Going back to pushback and responses... your essay "The White Women and the Language of Bees" is included here. I followed the "controversy" after its initial publication in 2018. Your reply, "10 things I learnt from the brouhaha," was published two years later. Any additional thoughts since?
Ooh, lordy. You know--I wasn't even thinking about that essay and, of course, you're right. I have had pushback--very blatant--before the book came out. Oddly though, with that essay, I did read it over a thousand times because I genuinely couldn't understand the reaction. But no matter how many times I read it, it didn't seem like this underhandedly misogynistic thing some women claimed it to be. It was Black women feminists who came to my rescue and asked if I had never experienced white women's tears before. I hadn't on that scale, even though the essay is all about that.
This is what I think now: when I wrote and published that essay, even though it wasn't so long ago, it still was before the phenomenon of "BBQ Becky" or the woman in Central Park who called the police on a Black man. In two years, the world has seen that script play out again and again, how a white woman has access to a particular kind of privilege--damsel privilege, I'd call it--and she can access that in the way that no other body can. Now when people read my essay ["The White Women and the Language of Bees"], it seems familiar.
But I wrote it just before--trying to talk about this interaction between white women and Black men--the man who has male privilege but not white privilege, the white woman who has white privilege but not male privilege--these two characters one step away from ultimate power, and how they tussle. It's an extraordinary thing. Not many people had written about that particular interaction, and so I think it became controversial then in a way that it wouldn't be controversial now, and certainly the way some white women tried to flex their muscles to shut me up is not something I think could fly now.
Which of these essays was the hardest to reveal?
The essay "The Old Black Woman Who Sat in the Corner" was probably the hardest to write, because it wasn't my own "secrets" I was revealing but my family's. And though I hope I was respectful, I'm still not sure how they're going to take it. The good thing about families is that they know you're a writer but they don't ever read your books. And I hope it stays that way.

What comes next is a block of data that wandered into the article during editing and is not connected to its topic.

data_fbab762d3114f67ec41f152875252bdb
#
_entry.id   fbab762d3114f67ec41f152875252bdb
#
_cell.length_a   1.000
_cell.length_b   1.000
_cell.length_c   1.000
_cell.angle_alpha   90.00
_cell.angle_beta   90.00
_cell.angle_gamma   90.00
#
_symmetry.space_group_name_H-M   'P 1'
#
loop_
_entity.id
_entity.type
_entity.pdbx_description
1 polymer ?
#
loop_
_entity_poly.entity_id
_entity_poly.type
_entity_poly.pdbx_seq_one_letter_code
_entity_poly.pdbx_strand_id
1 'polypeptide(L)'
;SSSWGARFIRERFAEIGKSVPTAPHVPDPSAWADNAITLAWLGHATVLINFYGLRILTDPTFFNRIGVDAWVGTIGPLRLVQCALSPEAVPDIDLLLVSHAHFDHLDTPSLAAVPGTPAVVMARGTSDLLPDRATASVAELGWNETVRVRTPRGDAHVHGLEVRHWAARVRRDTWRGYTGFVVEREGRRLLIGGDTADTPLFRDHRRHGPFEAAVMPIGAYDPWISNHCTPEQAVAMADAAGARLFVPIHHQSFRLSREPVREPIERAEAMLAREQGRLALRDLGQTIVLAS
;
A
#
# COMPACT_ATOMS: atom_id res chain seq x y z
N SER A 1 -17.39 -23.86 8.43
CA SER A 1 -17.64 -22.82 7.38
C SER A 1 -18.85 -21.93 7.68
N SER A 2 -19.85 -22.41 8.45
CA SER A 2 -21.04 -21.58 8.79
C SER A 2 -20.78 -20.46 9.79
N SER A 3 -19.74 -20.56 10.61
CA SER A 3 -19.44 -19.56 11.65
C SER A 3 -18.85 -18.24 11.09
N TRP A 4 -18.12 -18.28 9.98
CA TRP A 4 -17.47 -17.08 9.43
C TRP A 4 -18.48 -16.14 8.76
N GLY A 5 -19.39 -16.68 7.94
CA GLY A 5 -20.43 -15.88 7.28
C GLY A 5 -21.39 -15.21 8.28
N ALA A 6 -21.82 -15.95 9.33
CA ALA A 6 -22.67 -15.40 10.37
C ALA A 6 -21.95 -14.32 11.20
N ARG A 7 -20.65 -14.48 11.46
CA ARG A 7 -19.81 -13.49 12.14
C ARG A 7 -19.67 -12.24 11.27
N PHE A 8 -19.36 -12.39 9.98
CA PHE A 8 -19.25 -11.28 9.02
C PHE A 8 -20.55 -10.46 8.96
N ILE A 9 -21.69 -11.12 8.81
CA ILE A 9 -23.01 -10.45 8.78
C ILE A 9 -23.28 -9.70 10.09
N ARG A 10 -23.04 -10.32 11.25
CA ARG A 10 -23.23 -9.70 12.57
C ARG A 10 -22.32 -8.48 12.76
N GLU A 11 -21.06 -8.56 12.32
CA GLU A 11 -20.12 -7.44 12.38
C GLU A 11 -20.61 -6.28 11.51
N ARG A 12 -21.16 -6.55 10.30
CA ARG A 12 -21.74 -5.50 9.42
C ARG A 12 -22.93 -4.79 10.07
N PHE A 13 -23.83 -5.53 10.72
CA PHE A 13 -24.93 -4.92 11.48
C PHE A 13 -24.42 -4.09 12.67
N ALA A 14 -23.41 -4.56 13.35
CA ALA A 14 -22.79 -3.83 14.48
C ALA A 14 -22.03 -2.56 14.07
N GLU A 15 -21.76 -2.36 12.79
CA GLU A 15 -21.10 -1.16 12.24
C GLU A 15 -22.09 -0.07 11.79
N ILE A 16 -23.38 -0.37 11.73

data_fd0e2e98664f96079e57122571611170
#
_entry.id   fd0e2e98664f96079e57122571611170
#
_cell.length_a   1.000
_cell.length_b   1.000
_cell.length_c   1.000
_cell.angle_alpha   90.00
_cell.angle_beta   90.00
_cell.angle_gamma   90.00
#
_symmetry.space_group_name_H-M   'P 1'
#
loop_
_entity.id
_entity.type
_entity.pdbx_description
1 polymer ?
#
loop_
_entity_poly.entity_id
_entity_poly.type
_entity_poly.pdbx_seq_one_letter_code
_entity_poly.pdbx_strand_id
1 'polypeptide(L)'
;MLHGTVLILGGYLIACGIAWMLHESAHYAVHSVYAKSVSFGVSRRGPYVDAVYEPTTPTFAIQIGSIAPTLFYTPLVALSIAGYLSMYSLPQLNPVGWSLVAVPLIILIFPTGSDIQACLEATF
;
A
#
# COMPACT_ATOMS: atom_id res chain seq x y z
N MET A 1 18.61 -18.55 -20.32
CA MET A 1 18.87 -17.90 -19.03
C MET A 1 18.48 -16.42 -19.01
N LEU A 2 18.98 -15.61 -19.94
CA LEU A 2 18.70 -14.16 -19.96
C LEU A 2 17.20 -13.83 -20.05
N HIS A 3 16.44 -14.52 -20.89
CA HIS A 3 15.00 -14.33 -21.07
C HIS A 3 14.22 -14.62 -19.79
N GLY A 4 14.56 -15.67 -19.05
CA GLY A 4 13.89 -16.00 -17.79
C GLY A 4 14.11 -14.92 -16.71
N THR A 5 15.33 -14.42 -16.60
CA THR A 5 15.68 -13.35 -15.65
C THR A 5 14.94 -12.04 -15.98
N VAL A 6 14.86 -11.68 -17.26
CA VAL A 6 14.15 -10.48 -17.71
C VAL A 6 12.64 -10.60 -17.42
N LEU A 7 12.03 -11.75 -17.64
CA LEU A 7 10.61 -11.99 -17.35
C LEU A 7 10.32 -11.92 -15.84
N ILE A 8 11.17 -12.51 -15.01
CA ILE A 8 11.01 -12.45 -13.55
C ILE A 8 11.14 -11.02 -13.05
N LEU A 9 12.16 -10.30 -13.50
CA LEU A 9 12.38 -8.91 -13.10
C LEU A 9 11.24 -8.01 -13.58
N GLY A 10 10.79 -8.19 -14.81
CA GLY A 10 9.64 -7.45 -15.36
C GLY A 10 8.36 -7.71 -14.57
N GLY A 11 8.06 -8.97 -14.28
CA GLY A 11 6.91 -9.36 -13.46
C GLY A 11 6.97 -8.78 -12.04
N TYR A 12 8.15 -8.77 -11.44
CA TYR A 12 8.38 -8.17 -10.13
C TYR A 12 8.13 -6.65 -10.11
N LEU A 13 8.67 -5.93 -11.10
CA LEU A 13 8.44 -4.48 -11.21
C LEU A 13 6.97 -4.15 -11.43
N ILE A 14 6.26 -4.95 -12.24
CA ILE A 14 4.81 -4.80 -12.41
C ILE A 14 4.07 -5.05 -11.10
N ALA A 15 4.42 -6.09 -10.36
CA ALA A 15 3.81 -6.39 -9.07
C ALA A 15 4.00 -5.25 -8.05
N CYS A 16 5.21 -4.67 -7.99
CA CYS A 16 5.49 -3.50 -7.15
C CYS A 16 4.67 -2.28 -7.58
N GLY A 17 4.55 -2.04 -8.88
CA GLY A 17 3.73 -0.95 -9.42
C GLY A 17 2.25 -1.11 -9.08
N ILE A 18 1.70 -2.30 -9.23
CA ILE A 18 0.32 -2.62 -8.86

Your globetrotting has led you to a new academic home at the University of Miami. Any expectations?
I pretend that I have no expectations. That's part of travel, or the politics of travelling so much for me. I never want to burden a place with expectations because you know that's when we exotify. I'm always looking out for the banality of things. I'm sure I have expectations, but this philosophy has become such a reflex in me that expectations are quickly buried or denied. So I'm looking forward to classes (they will be live) but I'm not sure what to expect.
The thing I am excited about though is just being--you could say, because this is technically true--back in the Caribbean. The one thing I've learnt over these years is that the Caribbean is my center. It's how I make sense of the world. It's where my language lives. And I knew, more than anything else, that it's the space I needed to return to. That's what Miami means for me.
What might readers expect next?
I don't know what project is going to take root. At the end of my time in England the novel began to reveal itself more fully to me, but also a poetry project that felt ambitious enough and meaty enough. I tend to write two projects at once until one begins to fly.
But right when I might have settled into the writing, I had to pack up my office and put it on a ship, and I'm still waiting for it to reach here. I need my writing space back and my books around me, and then one of those two projects is going to take off. That's saying much without saying anything. --Terry Hong, Smithsonian BookDragon